Jim Johnston may not be a name that is known well among the fans of the WWE, but his work certainly is. Johnston has been the main composer for WWE music and entrance themes for well over two decades. Indirectly, it could be argued that Johnston as responsible for more pops, as when his music hits, fans immediately know who…
When you think of Jacques Rougeau usually two things will come to mind.  The first is his excellent tag teams with his older brother Raymond and later with Pierre Ouelette.  The second (and our personal favorite) was his work as the evil law enforcement officer, The Mountie.  Regardless of which incarnation you think of the end result was a competent…
Possibly the only Olympic winner (Bronze in Judo at the 76 Olympics) in Professional Wrestling history to have that accolade ignored, Allen Coage found far more fame as a wrestler than he ever did in Judo competition.
Saddled with one of the worst gimmicks in WWE history (which says a lot), Bob Holly was going nowhere as the happy race car driver, Thurman “Sparky” Plugg.  As the Attitude Era emerged, Holly was allowed to develop a more hardcore style thus becoming the aptly named Hardcore Holly.  Holly’s take no prisoners attitude seemed like a natural fit and…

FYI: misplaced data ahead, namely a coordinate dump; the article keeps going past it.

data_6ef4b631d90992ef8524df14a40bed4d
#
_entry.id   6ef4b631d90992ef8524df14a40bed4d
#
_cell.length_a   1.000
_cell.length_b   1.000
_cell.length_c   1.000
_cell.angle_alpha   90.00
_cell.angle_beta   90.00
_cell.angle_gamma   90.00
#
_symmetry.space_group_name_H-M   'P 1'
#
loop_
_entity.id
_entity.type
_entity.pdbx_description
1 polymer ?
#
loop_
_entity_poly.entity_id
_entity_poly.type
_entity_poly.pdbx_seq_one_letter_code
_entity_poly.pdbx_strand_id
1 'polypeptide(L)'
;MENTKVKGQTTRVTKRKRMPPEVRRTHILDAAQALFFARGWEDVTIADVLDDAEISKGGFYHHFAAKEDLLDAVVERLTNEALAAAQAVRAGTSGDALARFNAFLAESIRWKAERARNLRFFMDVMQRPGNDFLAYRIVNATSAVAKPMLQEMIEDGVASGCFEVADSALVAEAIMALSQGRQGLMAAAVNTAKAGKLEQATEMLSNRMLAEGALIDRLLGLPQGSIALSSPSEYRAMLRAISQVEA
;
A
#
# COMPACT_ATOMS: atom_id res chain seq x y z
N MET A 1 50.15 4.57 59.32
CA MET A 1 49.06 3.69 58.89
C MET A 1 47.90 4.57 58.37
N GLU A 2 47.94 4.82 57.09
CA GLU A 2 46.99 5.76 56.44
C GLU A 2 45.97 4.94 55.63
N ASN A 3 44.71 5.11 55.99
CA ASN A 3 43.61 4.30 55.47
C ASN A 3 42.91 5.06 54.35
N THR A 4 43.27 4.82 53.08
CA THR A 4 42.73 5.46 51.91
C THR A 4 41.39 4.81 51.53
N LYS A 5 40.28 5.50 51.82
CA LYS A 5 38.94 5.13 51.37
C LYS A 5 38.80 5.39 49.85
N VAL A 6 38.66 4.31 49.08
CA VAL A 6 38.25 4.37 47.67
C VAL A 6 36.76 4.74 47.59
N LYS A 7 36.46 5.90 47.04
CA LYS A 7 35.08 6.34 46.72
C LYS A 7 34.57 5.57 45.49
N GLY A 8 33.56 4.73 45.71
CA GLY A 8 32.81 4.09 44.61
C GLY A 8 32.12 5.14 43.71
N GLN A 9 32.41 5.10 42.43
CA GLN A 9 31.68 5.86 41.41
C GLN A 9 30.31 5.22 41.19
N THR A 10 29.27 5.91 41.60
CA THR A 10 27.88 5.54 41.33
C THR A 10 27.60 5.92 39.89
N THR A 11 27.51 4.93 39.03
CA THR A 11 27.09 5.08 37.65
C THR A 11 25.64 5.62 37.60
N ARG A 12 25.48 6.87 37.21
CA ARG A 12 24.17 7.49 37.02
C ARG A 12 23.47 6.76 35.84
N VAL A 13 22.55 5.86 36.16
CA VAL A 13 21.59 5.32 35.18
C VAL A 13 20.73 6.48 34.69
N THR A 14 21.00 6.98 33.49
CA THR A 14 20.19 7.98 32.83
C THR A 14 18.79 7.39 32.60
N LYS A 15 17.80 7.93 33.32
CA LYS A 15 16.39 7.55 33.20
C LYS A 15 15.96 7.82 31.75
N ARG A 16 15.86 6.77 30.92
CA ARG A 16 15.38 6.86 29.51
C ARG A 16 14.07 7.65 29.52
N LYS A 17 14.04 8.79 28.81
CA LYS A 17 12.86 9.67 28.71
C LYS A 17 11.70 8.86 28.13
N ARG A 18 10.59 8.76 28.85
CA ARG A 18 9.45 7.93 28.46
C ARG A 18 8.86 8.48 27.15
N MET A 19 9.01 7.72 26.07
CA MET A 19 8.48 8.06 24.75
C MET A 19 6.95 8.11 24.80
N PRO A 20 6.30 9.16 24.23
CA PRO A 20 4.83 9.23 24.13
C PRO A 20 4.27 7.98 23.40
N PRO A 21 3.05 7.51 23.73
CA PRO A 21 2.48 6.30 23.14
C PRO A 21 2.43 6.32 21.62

His appearance on WWE television may have been a brief and forgettable appearance as Mr. Perfect’s manager, Coach, but in Los Angeles, John Tolos was a brutally savage wrestler who was a title taking machine in the West Coast.  The Golden Greek was feared and the rough style he showed was often imitated by others.  Tolos captured numerous titles as…
Long before there was Goldust, there was “Exotic” Adrian Street who pushed the sexual boundaries like no other had before.  His character wasn’t just flamboyant, as he played the part of a tough transvestite bedecked with glitter, pigtails and the most garish makeup this side of Gene Simmons.  He created a persona designed to make fans uncomfortable and likely executed…
Masa Saito was not your typical Japanese wrestler.  Many of them will never compete outside of Japan, and those that do may do so only for a run or two in the United States.  Saito competed often in the U.S. for various promotions often competing in tag teams with other foreign born heels.  Saito was a compact powerhouse with a…
The majority of wrestling fans who remember seeing King Curtis Iaukea would remember him as the mouthpiece for Kamala during his 1987 run and later as the figurehead leader of the unintentionally comical Dungeon of Doom in the mid 90’s.  Prior to his managing stint, Iaukea was one of the most feared wrestlers and wreaked havoc in various promotions in…